Hot Topics Blog
Saturday, July 27 2019
Lately, you may have heard about surprise medical billing in the local and national news. I'm thrilled both Washington D.C. and Washington state are finally giving this issue the attention it deserves, because it is one of the most costly and troublesome issues I see for health insurance consumers. For most of us, the only 'surprise' we want on our medical bill, is to hear either we don't owe anything after all or insurance decided to cover it. But the reality is, surprise or 'balance' billing can happen when you're treated for an emergency, or have a scheduled procedure at an in-network hospital or surgery facility and are seen by an out-of-network provider.
A common concern we get at PNW Insurance Solutions, located in Mukilteo, WA is something along the lines of "I went to an in-network hospital, so why do I owe this HUGE amount still?" Well, this happens because some types of providers, including anesthesiologists, radiologists, pathologists, and labs may not be contracted with your insurance company even though they provide services at a hospital or facility that is in your health plan’s provider network. So, in addition to your expected out-of-pocket costs, you also get a bill for the difference between what your insurer has agreed to pay that provider and the amount the provider billed for their services. This is commonly referred to as 'balance billing'.
So, what is Washington state doing about this? Quite a bit actually. Beginning January 1, 2020, The new surprise billing law (www.leg.wa.gov) prevents people from getting a surprise medical bill when they receive emergency care from a hospital or get care at an in-network facility but are treated by an out-of-network provider. If an insurer and provider cannot agree on a price for the covered services, they can go to binding arbitration but they cannot bill the consumer for the amount in dispute. How great is that?!?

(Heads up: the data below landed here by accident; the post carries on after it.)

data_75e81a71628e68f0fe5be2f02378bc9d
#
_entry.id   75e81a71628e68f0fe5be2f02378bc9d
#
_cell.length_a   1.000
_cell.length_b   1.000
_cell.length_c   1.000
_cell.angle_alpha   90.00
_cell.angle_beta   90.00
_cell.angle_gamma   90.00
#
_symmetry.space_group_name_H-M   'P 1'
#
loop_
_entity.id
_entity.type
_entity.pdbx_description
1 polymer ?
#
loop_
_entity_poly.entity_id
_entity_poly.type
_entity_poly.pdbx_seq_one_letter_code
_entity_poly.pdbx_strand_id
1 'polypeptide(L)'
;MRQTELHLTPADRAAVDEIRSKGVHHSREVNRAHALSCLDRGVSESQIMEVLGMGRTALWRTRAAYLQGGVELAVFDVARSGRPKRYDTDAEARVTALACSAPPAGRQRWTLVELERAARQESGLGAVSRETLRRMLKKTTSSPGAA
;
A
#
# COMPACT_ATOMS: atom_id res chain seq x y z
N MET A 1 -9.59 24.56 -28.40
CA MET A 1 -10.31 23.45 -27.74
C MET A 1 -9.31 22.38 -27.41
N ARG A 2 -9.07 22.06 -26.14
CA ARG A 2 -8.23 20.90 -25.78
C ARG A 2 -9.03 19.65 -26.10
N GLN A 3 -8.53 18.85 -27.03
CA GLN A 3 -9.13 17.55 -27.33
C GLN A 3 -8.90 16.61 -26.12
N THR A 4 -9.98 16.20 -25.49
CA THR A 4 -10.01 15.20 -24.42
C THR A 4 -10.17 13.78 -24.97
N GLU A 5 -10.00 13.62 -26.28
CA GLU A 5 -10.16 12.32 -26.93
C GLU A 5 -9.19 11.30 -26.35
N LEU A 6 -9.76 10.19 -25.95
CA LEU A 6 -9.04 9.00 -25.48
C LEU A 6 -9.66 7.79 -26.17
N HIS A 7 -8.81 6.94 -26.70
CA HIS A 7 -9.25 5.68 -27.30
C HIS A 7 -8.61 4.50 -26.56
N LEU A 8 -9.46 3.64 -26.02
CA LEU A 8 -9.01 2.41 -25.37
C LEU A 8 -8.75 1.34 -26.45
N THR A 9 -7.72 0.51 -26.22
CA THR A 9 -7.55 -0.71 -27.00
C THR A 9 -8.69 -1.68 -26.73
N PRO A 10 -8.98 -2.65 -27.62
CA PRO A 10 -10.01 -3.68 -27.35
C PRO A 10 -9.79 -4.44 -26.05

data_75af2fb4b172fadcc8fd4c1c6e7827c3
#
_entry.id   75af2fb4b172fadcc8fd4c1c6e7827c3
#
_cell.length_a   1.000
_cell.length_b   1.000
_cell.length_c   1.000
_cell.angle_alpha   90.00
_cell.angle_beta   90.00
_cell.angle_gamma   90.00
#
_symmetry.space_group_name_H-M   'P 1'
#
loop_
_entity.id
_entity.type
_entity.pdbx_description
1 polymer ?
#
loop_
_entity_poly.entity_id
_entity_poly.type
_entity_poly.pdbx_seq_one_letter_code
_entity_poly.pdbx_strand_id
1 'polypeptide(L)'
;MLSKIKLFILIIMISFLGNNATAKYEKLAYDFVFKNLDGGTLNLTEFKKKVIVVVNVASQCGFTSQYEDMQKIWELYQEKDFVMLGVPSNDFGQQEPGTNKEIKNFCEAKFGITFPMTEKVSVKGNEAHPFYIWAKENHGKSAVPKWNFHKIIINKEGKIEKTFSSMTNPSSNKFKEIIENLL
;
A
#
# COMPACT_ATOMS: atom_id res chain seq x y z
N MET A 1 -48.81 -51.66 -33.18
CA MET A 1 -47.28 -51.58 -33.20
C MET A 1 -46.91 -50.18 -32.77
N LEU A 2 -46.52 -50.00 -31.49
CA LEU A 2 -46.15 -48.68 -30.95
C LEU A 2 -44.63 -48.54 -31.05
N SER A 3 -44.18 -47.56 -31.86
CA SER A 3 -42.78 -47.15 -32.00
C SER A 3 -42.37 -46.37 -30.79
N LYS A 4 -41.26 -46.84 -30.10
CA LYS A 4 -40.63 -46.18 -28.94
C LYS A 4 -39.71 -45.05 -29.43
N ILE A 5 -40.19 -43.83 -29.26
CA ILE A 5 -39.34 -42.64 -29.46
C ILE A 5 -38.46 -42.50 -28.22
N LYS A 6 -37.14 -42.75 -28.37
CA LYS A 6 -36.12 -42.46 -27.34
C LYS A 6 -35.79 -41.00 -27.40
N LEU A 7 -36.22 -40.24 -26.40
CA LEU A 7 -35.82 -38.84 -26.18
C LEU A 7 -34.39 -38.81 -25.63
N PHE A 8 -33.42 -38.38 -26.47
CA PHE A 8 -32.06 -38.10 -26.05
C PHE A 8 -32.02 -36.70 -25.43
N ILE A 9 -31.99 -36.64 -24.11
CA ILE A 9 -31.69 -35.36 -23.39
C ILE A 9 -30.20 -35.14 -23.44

This new law will provide transparency. Insurers, medical providers and facilities must give consumers a new notice detailing their rights and letting them know when they can and cannot be balance billed. Also, they must keep updated information about provider networks on their websites. At last, some long needed help!
This new law will provide dispute resolution. The amount an out-of-network provider will be paid by an insurer must be a 'commercially reasonable' amount, based on payments for the same or similar service in a similar geographic area. If an insurer and provider cannot reach an agreement, either one can request arbitration. Neither one can involve the consumer in the dispute. More protection for us!
There will be a new sheriff in town. If the commissioner's office sees that a provider is continuing to surprise bill consumers, it can refer the provider to the Department of Health for disciplinary action. Bam!
So what should you do before the law is enacted if this happens? If you get a surprise medical bill before the new law takes effect, you should contact the provider directly. Tell them you know the law is changing soon and ask them to reconsider the charges or request a reduced charge. Unfortunately, surprise billing could still occur in this time, but knowing your options could help you reduce your costs. Stand up for yourself!
If you have any questions, please contact Wendee Allen at PNW Insurance Solutions 425-314-0988.